Try Something New
*Photo By Justin Patterson

Try Something New

Because rinse and repeat isn’t always the best way to live

Change is hard, or so I’ve heard. You know what’s harder? Boredom. Repetition. Routine. Drudgery. Never getting anywhere. It’s crazy-making. I’d rather go and do something entirely new with myself and maybe fail at it, than keep doing the same thing over and over again, and just not grow at all as a person or artist. I couldn’t and I won’t. Staying in place is really going backwards.

About four months ago, I began to write a play for the first time in my life. I’ve never considered myself a writer and I don’t think I would even now. I’m sure my high school English teachers would be surprised that I willingly wrote anything at all!

Last week was the reading of the first draft of my play. The one I affectionately call the vomit draft. (Cue scary sound effect) I invited a few close creative colleagues whose opinions I respect to come listen to it, and then give their feedback. I wasn’t nervous about it until 4pm when my system caught up to my calendar and I realized we were doing this! But in spite of my panic, I was not torn down by said colleagues, ripped to shreds, or told I should never write another word again. (Like my nerves would have me believe.) Instead, these folks gave me real constructive feedback on how I could proceed with the project. I had been stuck in a writers block, and now I have a new way to go forward. I thought my play would be relegated to the half hour I imagined it to be. Suddenly, it’s become a piece that could be 90 min long, with more layers I ever would have thought of on my own, and all because I had the courage to show it to others.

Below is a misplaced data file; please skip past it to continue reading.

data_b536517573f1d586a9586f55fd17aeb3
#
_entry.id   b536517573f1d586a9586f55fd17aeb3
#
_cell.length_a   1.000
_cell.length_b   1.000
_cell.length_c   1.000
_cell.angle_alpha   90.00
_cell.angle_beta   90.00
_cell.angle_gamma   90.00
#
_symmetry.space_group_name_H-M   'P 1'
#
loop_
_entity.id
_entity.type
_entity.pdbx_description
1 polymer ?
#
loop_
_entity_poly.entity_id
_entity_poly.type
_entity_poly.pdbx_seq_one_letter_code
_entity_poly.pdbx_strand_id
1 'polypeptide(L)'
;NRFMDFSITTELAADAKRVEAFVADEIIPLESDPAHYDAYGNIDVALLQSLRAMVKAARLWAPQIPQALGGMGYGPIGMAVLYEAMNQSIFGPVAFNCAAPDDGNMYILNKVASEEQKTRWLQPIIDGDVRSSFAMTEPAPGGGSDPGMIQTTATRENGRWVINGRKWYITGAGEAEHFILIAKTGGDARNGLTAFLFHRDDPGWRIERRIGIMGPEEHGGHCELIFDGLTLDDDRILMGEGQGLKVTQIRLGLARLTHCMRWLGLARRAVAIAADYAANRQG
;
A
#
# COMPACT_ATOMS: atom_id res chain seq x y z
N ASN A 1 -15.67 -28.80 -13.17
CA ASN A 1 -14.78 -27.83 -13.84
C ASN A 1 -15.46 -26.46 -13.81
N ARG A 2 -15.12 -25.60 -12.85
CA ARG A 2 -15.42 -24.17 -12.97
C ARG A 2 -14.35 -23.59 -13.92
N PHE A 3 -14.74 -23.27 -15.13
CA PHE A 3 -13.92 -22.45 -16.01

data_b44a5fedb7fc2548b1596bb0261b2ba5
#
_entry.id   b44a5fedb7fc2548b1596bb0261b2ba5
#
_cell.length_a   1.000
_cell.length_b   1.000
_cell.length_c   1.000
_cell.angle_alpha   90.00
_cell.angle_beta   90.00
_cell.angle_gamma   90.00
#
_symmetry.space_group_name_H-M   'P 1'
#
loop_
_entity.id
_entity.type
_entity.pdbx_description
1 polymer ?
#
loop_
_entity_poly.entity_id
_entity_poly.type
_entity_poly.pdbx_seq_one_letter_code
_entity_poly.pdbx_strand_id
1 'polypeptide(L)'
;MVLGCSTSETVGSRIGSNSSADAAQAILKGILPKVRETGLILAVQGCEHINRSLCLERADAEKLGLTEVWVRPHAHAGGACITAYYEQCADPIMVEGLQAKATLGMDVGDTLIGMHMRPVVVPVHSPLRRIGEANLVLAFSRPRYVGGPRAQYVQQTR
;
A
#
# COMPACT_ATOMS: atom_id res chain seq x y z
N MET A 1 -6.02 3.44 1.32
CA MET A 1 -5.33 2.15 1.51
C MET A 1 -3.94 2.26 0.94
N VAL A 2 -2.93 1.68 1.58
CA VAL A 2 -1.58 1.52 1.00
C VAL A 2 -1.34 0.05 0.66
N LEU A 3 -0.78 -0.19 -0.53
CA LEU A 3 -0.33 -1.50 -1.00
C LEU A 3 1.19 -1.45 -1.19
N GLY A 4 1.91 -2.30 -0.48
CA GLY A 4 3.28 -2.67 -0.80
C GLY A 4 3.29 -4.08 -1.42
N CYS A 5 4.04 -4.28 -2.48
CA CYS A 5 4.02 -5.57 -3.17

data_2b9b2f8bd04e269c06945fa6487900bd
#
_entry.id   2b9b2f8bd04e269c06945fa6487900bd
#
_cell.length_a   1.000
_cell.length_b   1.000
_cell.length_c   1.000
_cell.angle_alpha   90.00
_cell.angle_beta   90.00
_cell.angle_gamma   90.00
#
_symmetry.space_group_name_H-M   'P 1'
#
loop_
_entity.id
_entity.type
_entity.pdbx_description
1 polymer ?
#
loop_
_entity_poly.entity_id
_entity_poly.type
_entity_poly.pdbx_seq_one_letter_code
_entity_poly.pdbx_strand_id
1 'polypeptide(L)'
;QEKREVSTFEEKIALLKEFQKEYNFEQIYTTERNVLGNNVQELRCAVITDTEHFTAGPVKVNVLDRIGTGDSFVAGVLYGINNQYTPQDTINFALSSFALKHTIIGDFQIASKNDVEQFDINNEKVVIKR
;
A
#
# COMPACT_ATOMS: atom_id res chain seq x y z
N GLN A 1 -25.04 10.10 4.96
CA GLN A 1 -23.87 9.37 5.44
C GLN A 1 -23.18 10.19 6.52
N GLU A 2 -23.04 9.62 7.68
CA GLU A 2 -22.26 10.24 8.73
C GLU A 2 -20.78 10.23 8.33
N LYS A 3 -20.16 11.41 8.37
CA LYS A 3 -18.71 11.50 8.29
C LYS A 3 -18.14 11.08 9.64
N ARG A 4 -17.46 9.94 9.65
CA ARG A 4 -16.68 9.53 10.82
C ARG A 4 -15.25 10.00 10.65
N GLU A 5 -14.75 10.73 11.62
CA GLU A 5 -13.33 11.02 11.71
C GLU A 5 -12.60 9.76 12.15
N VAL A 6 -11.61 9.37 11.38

See, if we never try anything new, whether it be something as simple as a tasting a new type of cuisine, to something as big as a career change, we can’t expect to grow as people. Find yourself in a rut? Try something new. Who knows what it will spark for you.

Not everyone is willing to do this. I once knew an Australian businessman who claims to have written a novel that in all reality just inhabits the back of his desk drawer. It’s written, which is a step in the right direction, but it has never seen the light of day, or been read or critiqued by anyone who could point this man in any kind of direction. It’s a shame really, because who knows what that novel could be? I suppose the world may never find out because without the courage to move it forward, that novel has almost no chance of leaving the back of the desk drawer. It, and the businessman are quite comfortable where they are. My theory is that many times we are waiting for it to be perfect to show it to others. Waiting for something to be perfect will be waiting forever because perfection is unattainable by nature, and so it is an easy way to procrastinate and avoid the scariness of change, without admitting that’s what you are doing.

Think of a little kid, about preschool age. Someone shows them a new game, or toy, or costume, and they’ll most likely just pick it up and start trying it out. They don’t worry about being perfect at it, or if it will be too risky an investment, or if it’s “on brand!” They just go play with freedom from self-evaluation. See, no one has convinced them of any reason not to try whatever it is set in front of them. That happens later, sadly. As the creators of the musical “Title of Show” said so eloquently; “Die Vampire Die!”

So much like my experience with the first reading of the play, be courageous enough to try a new thing, be willing to show what you’ve done to others, and be open to hear the wisdom of those you trust. It’s a bulletproof promise you won’t go wrong!

Bulletproof Bette shares her wisdom in the first ever Showgirl’s Guide to surviving and thriving in a city and industry that wants to eat you for lunch. Get exclusive content when you sign up below!